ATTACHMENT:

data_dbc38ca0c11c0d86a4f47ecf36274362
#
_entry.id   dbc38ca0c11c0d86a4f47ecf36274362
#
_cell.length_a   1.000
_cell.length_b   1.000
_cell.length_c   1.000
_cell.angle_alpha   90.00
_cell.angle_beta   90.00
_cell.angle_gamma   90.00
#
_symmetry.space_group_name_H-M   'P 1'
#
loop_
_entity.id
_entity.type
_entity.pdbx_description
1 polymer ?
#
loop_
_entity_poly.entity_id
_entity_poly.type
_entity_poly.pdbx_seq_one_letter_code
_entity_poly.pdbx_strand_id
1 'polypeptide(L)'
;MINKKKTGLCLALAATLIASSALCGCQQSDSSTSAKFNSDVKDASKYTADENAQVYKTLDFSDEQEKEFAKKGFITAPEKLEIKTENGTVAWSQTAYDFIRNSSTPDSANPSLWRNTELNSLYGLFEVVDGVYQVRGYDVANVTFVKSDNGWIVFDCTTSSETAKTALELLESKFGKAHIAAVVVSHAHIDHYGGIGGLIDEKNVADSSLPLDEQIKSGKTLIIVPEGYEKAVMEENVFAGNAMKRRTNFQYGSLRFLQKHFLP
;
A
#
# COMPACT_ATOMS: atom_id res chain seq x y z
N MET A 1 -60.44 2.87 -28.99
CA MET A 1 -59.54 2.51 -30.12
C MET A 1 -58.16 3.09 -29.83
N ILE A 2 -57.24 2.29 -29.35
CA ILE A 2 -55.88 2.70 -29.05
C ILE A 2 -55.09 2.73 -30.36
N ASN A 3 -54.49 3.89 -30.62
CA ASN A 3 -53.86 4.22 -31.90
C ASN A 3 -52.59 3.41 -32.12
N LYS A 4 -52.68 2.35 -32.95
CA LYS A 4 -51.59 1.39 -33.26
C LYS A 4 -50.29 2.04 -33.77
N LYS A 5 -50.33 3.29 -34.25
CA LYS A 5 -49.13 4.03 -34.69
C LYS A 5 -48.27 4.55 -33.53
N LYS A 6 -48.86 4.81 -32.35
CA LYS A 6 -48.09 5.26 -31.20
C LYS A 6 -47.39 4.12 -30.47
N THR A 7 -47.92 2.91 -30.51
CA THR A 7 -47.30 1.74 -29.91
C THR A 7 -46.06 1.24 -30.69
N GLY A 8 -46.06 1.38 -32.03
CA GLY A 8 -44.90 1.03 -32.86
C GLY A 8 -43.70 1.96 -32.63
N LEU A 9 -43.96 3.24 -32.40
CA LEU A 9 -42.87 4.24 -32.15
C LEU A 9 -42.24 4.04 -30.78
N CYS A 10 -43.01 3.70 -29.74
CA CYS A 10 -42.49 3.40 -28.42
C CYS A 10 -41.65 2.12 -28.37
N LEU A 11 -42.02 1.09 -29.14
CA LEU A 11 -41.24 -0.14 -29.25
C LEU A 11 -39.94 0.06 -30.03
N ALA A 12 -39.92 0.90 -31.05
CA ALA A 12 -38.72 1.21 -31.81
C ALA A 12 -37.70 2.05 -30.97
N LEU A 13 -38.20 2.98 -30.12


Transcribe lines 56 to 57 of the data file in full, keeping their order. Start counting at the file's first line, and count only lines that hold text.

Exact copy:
CA LEU A 9 -42.87 4.24 -32.15
C LEU A 9 -42.24 4.04 -30.78